If you are clean of viruses and malware, then it sounds like the computer is overheating. CPU intensive activity, such as playing games and converting videos, will increase the temperature. Windows will shutdown as a precaution.
When was the last time you opened the case up and cleaned it out, paying special attention to the heat sink/fan? I thought I was keeping my heat sink clean, using the usual method of canned air and blowing it out. Not so. One day I took the whole thing to the kitchen table and it was then I could see that down inside the grills it was still full of crud. (We have pets.) I removed the fan and used tweezers to pull the gunk out. Then I gently cleaned it up with alcohol and q-tips
If that doesn't help, then the fan on the heat sink could be dying. Been there, done that too. Heat sinks aren't that expensive to replace. If it needs replacing, it's best just to buy a new heat sink too. Upgrade to the fastest fan speed/capacity suitable for your system, especially if you've been running on the factory installed one all this time. Manufacturers usually put in the minimum-cheapest ones.
Since you mentioned noises, it could just be the heat sink/fan. But if all that didn't help, then it could be the power supply. I don't know anything about those, though. And lastly, the noises could be signs that your hard drive is failing. Been there. Done that.
Now, about cleaning up and recovering some of that space on your hard drive. There are lots of things you can do to recover space on it.
1. Uninstall any old programs you don't need or want anymore.
1a. How many pictures are stored in My Docs that you don't look at anymore? Move them to copies on CDs for safe keeping and delete them. Same with music files, if you're not really using them. Backup any data you're keeping in My Docs and get it out of there if you don't need it often.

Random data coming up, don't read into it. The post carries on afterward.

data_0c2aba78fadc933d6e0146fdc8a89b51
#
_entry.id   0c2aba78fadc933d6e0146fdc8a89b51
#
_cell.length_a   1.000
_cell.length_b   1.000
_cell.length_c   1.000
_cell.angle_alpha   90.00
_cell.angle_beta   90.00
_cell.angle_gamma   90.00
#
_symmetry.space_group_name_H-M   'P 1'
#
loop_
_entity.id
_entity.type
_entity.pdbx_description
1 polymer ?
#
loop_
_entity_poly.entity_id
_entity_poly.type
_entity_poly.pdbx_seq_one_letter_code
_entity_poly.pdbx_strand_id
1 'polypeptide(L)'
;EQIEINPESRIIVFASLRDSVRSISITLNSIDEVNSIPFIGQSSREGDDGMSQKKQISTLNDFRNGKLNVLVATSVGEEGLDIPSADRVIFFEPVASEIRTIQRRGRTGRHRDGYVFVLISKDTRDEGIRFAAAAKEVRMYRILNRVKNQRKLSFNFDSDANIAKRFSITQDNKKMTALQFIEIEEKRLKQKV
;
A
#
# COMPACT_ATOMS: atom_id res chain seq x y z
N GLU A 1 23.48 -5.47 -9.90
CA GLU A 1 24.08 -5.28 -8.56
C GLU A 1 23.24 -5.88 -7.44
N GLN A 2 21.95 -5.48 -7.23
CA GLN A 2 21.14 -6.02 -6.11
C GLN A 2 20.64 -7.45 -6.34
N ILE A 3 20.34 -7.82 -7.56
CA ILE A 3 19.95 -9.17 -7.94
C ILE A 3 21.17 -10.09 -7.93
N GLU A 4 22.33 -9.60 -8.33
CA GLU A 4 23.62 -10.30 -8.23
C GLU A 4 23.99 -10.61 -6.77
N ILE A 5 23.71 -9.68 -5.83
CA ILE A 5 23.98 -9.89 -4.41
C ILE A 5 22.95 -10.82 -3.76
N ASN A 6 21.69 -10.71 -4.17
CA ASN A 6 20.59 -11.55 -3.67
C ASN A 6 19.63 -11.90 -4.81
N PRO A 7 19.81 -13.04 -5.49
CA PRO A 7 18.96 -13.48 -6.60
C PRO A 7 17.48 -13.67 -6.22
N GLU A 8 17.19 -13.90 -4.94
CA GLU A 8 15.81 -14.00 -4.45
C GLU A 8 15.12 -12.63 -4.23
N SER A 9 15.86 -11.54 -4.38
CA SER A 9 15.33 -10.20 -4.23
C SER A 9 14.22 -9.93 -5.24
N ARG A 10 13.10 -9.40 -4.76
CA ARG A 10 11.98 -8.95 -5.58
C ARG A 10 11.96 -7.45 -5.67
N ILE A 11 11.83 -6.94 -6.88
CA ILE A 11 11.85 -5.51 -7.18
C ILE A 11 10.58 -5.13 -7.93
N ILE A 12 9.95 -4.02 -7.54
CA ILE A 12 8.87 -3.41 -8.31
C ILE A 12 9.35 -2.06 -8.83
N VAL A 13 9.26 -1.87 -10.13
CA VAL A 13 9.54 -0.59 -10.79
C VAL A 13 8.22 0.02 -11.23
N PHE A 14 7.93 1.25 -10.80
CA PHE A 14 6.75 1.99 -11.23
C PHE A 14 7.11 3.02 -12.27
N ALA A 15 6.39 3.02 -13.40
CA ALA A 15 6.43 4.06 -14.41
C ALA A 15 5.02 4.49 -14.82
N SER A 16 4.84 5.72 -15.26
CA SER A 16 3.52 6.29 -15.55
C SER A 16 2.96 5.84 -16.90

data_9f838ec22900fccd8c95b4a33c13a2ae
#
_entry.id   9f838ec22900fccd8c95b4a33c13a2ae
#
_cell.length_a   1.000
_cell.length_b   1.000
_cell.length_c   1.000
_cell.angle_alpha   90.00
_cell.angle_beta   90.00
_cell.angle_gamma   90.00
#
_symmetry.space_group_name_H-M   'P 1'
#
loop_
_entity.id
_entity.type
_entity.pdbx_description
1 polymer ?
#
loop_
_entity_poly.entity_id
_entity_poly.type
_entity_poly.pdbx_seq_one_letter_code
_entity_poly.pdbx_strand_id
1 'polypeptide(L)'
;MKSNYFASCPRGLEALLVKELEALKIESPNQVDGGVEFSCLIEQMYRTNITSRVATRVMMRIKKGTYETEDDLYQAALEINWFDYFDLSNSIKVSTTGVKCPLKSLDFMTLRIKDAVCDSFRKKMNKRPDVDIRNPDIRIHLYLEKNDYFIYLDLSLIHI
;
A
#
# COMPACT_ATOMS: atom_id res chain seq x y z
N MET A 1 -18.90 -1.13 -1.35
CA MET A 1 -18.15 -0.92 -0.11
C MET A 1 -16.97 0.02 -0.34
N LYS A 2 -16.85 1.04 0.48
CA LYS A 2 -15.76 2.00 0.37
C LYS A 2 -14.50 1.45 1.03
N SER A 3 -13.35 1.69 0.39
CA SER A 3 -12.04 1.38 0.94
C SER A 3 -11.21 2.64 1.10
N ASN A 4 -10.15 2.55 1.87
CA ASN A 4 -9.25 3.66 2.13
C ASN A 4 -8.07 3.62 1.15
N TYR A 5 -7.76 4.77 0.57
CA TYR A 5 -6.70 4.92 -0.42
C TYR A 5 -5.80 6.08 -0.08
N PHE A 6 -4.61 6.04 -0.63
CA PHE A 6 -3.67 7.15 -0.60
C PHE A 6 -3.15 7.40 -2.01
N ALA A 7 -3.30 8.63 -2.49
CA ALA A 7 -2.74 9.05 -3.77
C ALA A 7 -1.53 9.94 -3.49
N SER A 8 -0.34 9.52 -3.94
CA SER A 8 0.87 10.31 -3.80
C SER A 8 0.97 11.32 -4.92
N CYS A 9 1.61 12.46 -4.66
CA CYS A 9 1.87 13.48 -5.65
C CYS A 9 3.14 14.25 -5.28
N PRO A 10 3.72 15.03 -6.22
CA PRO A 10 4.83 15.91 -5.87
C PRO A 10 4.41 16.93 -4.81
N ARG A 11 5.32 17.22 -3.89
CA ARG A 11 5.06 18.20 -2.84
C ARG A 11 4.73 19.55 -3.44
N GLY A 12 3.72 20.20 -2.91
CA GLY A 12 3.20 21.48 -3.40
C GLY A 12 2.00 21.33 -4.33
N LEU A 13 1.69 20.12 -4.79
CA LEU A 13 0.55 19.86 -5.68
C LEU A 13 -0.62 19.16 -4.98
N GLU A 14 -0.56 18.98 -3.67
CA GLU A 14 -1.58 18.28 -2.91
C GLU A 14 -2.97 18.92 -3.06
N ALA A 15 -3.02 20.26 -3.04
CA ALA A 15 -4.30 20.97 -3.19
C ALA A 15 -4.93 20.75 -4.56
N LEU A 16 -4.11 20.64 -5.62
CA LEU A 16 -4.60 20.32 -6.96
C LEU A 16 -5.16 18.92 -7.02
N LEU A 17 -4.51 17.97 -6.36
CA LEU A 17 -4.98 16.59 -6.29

2. If System Restore is set to the maximum, dial it back. Mine is set on 2%, which for me goes back 5 days. You may want a little more, depending on how many automatic restore points run for you. But honestly, who needs to go back two weeks or more? It might work to fix a specific problem, but you end up with a bunch of renamed files and folders, and/or reinstalling recent new software.
3. You can start recovering space just by using the basic Windows Disk Cleanup. There are also software programs that will do more.
Once you've cleaned the excess off your hdd, then run scandisk on boot. After that, run defrag.
You should see a marked improvement on performance, as long as we've eliminated any serious hardware problems.
P.S. When converting videos, it's a good idea to do that when you aren't doing anything else on the computer. No browsing, emails, playing games, etc. Not only does that keep your computer cooler, it also lessons the chance of errors during the conversion.
Edited by mommabear, 31 March 2008 - 02:29 PM.